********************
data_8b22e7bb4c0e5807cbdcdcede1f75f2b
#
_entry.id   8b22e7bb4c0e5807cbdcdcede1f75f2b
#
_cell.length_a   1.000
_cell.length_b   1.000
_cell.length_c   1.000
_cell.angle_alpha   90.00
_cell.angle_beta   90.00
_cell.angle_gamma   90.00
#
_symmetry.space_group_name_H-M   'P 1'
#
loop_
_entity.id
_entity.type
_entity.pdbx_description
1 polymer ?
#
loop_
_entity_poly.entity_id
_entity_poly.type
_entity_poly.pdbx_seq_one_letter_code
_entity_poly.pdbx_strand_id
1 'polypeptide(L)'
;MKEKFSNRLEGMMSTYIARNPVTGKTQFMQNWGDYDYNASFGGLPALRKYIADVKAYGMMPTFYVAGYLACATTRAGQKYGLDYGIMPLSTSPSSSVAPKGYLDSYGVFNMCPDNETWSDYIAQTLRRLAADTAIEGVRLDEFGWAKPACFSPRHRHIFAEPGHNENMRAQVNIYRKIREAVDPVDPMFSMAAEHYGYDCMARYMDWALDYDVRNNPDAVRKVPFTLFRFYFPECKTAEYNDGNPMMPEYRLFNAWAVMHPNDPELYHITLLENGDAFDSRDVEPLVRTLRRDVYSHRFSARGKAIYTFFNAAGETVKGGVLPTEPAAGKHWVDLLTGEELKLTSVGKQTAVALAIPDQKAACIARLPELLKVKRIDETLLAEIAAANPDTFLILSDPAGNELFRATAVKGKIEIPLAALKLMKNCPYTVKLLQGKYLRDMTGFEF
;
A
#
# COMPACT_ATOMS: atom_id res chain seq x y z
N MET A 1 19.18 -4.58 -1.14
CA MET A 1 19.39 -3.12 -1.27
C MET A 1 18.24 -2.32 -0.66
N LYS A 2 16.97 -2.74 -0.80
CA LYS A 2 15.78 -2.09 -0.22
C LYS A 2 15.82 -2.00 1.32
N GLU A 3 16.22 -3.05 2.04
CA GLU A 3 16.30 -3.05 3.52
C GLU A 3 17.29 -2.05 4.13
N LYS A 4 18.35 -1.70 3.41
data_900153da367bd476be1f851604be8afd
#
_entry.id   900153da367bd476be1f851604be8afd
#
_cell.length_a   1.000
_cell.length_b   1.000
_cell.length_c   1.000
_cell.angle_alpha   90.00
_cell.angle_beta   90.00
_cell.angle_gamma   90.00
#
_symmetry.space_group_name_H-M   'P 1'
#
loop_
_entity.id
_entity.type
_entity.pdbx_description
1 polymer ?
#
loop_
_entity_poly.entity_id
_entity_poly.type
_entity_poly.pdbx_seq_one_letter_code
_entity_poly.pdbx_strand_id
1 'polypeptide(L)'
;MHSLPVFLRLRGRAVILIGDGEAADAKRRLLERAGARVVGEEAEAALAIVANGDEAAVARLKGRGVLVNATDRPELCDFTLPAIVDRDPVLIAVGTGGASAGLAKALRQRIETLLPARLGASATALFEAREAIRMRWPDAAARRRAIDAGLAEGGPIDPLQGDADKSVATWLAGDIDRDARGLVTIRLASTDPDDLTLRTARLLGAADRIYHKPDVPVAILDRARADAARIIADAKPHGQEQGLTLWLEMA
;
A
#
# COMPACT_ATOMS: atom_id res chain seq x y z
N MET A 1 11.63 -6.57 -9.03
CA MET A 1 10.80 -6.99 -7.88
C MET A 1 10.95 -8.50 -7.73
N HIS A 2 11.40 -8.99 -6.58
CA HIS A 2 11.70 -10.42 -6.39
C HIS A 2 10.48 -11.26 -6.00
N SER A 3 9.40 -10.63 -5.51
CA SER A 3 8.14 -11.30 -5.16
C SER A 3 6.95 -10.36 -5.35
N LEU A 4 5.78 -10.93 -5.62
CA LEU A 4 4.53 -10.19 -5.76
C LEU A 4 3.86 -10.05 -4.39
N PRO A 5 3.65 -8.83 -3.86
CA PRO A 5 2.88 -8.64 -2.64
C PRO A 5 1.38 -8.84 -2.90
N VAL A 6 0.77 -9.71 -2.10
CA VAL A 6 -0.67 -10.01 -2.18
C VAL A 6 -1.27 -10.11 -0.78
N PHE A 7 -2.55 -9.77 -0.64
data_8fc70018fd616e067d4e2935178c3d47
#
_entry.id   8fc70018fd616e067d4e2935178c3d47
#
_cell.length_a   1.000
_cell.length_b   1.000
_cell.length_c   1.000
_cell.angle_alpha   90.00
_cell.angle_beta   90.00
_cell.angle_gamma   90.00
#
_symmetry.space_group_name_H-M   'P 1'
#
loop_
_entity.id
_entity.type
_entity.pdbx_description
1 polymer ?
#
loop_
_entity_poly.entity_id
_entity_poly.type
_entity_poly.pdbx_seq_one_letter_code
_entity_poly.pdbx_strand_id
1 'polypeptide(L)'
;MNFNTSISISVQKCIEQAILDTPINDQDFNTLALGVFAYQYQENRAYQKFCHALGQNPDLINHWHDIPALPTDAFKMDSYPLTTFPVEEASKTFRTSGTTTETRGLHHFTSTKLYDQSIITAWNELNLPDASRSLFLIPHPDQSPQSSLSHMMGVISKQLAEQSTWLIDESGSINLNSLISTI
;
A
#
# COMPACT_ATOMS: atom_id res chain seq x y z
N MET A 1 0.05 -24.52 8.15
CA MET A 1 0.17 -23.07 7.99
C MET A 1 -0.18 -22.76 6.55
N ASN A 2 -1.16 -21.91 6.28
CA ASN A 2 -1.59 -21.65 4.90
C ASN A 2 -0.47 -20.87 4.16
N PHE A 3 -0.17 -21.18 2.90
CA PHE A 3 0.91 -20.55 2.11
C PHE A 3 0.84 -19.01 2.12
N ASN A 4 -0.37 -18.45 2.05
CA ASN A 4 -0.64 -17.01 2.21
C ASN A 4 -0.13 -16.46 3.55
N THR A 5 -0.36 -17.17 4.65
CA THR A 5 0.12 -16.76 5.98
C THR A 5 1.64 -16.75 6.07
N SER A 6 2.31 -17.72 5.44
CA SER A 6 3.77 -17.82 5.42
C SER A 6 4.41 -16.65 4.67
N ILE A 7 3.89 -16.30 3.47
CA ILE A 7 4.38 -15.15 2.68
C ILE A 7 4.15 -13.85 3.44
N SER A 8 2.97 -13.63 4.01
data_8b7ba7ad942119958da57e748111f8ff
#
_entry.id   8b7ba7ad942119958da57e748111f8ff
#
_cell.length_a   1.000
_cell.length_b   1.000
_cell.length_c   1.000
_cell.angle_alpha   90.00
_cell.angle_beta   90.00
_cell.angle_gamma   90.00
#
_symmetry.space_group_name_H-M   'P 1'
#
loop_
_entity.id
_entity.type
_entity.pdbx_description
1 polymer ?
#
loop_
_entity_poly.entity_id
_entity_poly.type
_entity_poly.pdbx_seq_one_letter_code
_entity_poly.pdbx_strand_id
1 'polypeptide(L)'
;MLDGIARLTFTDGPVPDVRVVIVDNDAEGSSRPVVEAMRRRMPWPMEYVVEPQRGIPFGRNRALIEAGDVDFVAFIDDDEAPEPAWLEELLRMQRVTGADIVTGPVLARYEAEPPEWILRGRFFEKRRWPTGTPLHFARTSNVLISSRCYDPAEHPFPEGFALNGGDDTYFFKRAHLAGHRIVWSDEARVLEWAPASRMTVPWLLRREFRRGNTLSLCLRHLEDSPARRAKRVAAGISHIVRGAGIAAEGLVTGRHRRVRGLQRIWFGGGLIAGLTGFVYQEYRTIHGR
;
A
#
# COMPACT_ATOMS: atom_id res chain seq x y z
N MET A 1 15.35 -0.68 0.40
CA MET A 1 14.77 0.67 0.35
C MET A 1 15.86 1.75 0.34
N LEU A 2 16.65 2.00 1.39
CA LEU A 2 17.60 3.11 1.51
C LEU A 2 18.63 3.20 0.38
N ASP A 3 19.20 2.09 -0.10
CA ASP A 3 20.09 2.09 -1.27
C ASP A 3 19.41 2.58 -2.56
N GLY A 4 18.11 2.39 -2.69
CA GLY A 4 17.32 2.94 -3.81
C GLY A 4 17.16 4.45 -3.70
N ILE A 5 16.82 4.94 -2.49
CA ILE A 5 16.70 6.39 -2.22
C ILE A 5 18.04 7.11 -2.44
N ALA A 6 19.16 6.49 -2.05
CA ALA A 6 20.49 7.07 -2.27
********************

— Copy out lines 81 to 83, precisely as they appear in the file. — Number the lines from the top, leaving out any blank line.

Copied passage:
CA LEU A 4 4.53 -10.19 -5.76
C LEU A 4 3.86 -10.05 -4.39
N PRO A 5 3.65 -8.83 -3.86